'act on youth violence'

Loucoumane Coulibaly

ABIDJAN - Ivory Coast's authorities must eradicate violence and intimidation by pro-government youth groups to ensure a peaceful election in the world's top cocoa producer later this year, Human Rights Watch said yesterday.

A report by the US-based rights body called on President Laurent Gbagbo to support the investigation and prosecution of members of pro-government groups like the Student Federation of Cote d'Ivoire (Fesci) which it said had attacked and killed opponents since 2002.

A failed coup that year triggered a brief civil war that split the West African state into a rebel-held north and a south controlled by Gbagbo's government.

Gbagbo, elected in 2000, agreed a peace deal with the New Forces northern rebels last year which has led to the scheduling of a long-delayed presidential election for November 30.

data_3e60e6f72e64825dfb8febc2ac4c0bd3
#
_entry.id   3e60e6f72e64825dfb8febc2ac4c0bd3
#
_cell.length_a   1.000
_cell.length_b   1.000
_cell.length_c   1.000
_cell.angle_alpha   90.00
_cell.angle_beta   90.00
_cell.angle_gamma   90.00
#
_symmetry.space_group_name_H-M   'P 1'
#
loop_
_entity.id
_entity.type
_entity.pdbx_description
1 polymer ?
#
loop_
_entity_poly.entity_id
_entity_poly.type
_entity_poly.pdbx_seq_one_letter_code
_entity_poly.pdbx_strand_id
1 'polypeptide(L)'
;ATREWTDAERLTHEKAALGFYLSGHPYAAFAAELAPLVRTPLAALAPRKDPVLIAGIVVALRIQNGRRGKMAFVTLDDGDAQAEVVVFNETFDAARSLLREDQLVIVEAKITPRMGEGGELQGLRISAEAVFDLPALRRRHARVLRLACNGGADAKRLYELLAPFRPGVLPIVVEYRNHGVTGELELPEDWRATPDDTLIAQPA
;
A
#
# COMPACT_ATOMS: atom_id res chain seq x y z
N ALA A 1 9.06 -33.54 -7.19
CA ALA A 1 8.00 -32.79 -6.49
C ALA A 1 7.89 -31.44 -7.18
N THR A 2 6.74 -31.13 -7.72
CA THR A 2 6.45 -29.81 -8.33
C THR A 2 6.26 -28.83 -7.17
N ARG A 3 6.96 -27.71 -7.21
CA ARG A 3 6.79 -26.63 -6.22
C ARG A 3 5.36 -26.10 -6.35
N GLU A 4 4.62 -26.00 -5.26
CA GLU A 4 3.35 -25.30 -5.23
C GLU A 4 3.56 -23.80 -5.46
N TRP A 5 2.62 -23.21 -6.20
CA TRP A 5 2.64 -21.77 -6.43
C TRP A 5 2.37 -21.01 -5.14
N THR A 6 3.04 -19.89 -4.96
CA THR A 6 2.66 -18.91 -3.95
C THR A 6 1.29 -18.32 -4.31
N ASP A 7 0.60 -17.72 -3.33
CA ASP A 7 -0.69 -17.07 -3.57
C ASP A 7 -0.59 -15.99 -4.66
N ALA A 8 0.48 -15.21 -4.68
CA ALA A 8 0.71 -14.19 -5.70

Human Rights Watch said since 2002, the Fesci had effectively been acting as a violent "pro-government militia" in support of Gbagbo and his ruling Ivorian Popular Front (FPI) party.

Corinne Dufka, West Africa director at Human Rights Watch, said the government fad failed to curtail the students' violence.

"There is a history of calamitous elections in Ivory Coast," said HRW's Dustin Sharp, who researched and wrote the latest report entitled "The Best School: Student Violence, Impunity, and the Crisis in Cote d'Ivoire." - Reuters